Adios Nicaragua 😔
Buenas – it has been a while! The past five months have been tumultuous, to say the least. Shortly after a nurturing family vacation to Jamaica my Peace Corps service was heart-wrenchingly cut short by revolutionary upheaval; my jarring evacuation from Nicaragua opened up space for an unexpected opportunity to travel throughout South East Asia, and just a week after returning back to the states i accepted a sudden job offer to help manage a yoga studio in Medellín, Colombia, where i will continue living for the next few months. To be fair to my Nicaraguan experiences without this blog turning into una novela i will focus this update primarily on my final days in Nicaragua and will send a follow-up update next month to close the gap and bring my updates up to date (pun intended).
A few days after sending the last update i left for Jamaica where i spent the last week of March connecting with my parents. At the time i believed it would be my only opportunity to travel outside of Nicaragua in 2018 and we definitely made the most it. Jamaica had long been on my bucket list, and as a centrally located destination between my parents and i it ended up being the perfect fit.
The trip surpassed all expectations. We rented a car and spent the week exploring the island. The landscapes were breathtaking, the waterfalls exhilarating and rejuvenating, and the people welcoming, calming, and refreshingly down to earth. Moreover, it was the easiest country i’ve visited for vegan travel; the fruit selection and quality are incomparable to anything i’ve experienced, and the centrality of ital food (generally vegan and salt/sugar-free) to Rastafarian culture ensured everyone knew what we were talking about and always had a number of recommendations for where the best ital food could be found!
While i was dragging a bit emotionally before the trip the time with my parents in Jamaica filled me back up and left me feeling excited and enthusiastic about my upcoming second year of service.
Below are a few photos from the trip; more shots can be seen in this Facebook album.
Final Days In Nicaragua
My trip to Jamaica coincided with Semana Santa, Holy Week, and i returned to Nicaragua in time for the first day back to class. In addition to the normal academic schedule of classes and coaching sessions with teachers my attention shifted towards business consulting with Cooperativa Manos Unidas. Months earlier i had met an expat in southern Nicaragua who had recently begun growing turmeric and was looking to expand and begin exporting to the United States. Intrigued by the idea and believing the crop could be the perfect fit for diversifying San Juan del Rio Coco’s coffee monoculture i stayed in contact with him and in time was able to invite him to a meeting with Cooperativa Manos Unidas. The meeting went well, and by the end we formed an agreement to begin cultivation of turmeric in San Juan del Rio Coco, the first time the crop would ever be grown in the region, with Cooperativa Manos Unidas as the central organization in charge of distributing and collecting turmeric in the region. Exciting! In early April 25,000lbs of turmeric arrived, and i helped la cooperativa with their contracts and distributing the starts to farmers throughout the region.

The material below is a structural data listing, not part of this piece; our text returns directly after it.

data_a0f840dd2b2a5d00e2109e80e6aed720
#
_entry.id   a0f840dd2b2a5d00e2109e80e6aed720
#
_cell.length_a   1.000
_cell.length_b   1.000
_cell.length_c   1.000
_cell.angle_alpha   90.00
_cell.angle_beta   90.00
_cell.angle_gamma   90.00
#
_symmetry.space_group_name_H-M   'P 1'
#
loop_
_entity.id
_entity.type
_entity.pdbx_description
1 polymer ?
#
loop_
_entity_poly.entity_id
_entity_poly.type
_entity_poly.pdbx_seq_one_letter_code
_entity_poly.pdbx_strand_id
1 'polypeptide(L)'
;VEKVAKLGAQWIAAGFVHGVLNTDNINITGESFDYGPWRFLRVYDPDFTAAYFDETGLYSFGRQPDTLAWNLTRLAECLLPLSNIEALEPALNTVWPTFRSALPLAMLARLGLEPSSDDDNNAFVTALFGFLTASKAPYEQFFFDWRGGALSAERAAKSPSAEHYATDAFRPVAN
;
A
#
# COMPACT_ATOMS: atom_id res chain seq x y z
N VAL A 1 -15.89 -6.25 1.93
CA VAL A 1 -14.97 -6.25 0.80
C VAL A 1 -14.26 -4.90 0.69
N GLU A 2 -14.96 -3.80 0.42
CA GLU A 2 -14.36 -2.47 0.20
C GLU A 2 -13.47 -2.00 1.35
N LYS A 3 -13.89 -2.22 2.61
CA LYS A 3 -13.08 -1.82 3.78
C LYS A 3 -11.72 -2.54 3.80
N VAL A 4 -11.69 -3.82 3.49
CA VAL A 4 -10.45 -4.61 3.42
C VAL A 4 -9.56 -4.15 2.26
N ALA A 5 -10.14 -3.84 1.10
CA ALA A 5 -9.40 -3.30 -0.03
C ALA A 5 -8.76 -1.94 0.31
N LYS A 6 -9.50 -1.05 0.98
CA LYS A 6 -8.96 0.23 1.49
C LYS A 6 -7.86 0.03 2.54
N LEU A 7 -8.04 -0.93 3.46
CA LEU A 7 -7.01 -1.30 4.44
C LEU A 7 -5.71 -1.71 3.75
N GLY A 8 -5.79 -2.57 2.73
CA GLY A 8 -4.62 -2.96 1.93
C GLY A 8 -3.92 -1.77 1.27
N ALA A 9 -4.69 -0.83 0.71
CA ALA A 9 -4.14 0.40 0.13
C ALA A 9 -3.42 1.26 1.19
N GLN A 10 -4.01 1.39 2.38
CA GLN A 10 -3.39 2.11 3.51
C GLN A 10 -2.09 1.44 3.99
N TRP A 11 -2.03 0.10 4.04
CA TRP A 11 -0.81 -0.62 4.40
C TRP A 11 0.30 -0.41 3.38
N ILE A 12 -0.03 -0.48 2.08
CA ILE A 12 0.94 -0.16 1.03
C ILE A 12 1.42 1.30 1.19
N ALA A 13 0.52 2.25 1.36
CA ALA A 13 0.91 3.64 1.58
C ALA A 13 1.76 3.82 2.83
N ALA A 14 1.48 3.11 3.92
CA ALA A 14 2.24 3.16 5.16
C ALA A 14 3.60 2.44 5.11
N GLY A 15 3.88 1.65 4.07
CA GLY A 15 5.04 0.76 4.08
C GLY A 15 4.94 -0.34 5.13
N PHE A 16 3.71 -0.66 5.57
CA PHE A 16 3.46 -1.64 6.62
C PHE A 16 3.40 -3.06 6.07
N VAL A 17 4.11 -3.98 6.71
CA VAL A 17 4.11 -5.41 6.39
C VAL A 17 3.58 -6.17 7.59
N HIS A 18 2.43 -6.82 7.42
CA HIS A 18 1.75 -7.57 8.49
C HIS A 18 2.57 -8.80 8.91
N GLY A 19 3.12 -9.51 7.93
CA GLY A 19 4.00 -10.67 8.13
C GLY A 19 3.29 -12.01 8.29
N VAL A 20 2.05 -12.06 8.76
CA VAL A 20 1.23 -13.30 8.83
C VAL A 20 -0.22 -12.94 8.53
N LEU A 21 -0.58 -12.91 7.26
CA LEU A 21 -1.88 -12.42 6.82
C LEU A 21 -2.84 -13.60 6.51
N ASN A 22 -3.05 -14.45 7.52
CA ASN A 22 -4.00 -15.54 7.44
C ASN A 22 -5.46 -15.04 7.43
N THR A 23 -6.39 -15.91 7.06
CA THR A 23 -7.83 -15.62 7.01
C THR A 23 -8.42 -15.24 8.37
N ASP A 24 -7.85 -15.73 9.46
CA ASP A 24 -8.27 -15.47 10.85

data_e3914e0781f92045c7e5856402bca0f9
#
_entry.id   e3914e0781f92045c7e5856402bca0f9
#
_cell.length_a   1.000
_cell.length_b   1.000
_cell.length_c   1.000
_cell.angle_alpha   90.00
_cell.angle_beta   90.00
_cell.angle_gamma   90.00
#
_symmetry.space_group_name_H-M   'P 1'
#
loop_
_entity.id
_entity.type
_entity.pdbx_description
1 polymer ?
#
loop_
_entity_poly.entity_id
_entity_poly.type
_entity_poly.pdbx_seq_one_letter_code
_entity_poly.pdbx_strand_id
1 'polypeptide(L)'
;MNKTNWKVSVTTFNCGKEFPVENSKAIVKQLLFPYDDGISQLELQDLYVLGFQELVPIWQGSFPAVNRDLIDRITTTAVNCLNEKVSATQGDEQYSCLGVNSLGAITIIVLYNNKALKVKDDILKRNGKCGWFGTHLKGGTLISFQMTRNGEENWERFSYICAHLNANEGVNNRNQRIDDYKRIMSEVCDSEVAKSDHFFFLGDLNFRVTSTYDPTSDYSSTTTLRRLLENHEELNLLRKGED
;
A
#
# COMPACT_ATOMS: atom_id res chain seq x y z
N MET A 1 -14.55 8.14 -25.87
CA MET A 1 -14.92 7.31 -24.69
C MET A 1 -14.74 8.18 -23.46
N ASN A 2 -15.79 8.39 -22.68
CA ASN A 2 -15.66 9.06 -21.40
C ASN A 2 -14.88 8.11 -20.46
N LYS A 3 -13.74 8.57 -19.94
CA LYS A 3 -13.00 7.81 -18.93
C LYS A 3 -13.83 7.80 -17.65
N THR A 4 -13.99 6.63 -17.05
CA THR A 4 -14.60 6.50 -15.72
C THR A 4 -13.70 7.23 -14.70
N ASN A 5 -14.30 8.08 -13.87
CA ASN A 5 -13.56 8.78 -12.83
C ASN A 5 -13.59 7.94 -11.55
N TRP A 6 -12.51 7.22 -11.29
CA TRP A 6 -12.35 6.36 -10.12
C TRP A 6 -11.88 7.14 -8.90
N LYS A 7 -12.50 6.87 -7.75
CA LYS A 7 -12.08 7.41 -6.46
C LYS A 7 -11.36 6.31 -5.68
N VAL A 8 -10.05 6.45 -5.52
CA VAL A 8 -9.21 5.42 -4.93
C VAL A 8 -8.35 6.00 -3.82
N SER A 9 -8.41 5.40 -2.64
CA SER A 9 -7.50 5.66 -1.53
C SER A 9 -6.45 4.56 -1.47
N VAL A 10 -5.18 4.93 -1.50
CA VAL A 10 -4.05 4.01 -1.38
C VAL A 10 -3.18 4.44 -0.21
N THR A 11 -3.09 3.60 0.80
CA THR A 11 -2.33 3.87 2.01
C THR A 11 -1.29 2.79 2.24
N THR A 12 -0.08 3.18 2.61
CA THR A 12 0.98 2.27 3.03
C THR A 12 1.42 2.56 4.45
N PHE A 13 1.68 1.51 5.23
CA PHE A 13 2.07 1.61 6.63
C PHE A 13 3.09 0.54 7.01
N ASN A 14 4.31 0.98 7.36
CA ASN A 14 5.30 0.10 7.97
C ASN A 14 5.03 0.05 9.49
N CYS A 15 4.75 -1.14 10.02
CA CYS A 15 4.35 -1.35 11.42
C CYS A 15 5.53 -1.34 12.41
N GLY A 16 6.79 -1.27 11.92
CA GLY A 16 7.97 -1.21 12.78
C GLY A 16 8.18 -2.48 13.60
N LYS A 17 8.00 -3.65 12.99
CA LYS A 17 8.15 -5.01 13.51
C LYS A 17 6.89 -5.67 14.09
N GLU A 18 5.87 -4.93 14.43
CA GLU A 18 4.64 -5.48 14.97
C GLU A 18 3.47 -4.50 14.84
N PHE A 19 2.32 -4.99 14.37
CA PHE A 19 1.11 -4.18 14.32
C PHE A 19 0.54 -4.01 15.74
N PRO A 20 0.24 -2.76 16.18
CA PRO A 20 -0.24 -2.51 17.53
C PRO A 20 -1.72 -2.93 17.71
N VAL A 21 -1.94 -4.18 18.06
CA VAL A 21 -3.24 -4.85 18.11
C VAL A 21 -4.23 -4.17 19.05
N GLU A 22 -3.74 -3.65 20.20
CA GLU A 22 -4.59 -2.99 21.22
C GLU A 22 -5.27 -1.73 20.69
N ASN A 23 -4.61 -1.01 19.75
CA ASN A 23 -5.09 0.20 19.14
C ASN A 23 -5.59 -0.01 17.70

Turmeric starts arriving in the night.
Months later the turmeric has all been planted and is thriving!
Unfortunately, the excitement of this new venture was to be quickly obfuscated by political disintegration across Nicaragua. This blog is not the space for me to dig into the political intricacies that led to the uprising and upheaval; rather, i’ll focus on my own personal experiences.
On April 18th non-violent protests centered on university campuses broke out against the government’s mishandling of a massive wildfire and their announcement to overhaul the social security system. The protesters were met with brutal force from the government and a student was killed by the police; the next day new protests erupted across the country, this time protesting the police killing, and again the protestors were met with lethal state violence.
The following day, as protests continued to grow and spread throughout the country, all Peace Corps volunteers were placed on lockdown, told not to leave our sites, and to avoid leaving the house as much as possible. Moreover, due to the unrest and growing presence of roadblocks the HIV Taskforce decided to cancel our retreat the next week where i was scheduled to be teaching yoga and meditation in self-care workshops to HIV positive women from across the country. We had been building up to this retreat for months, and its sudden cancellation was disheartening and ominous.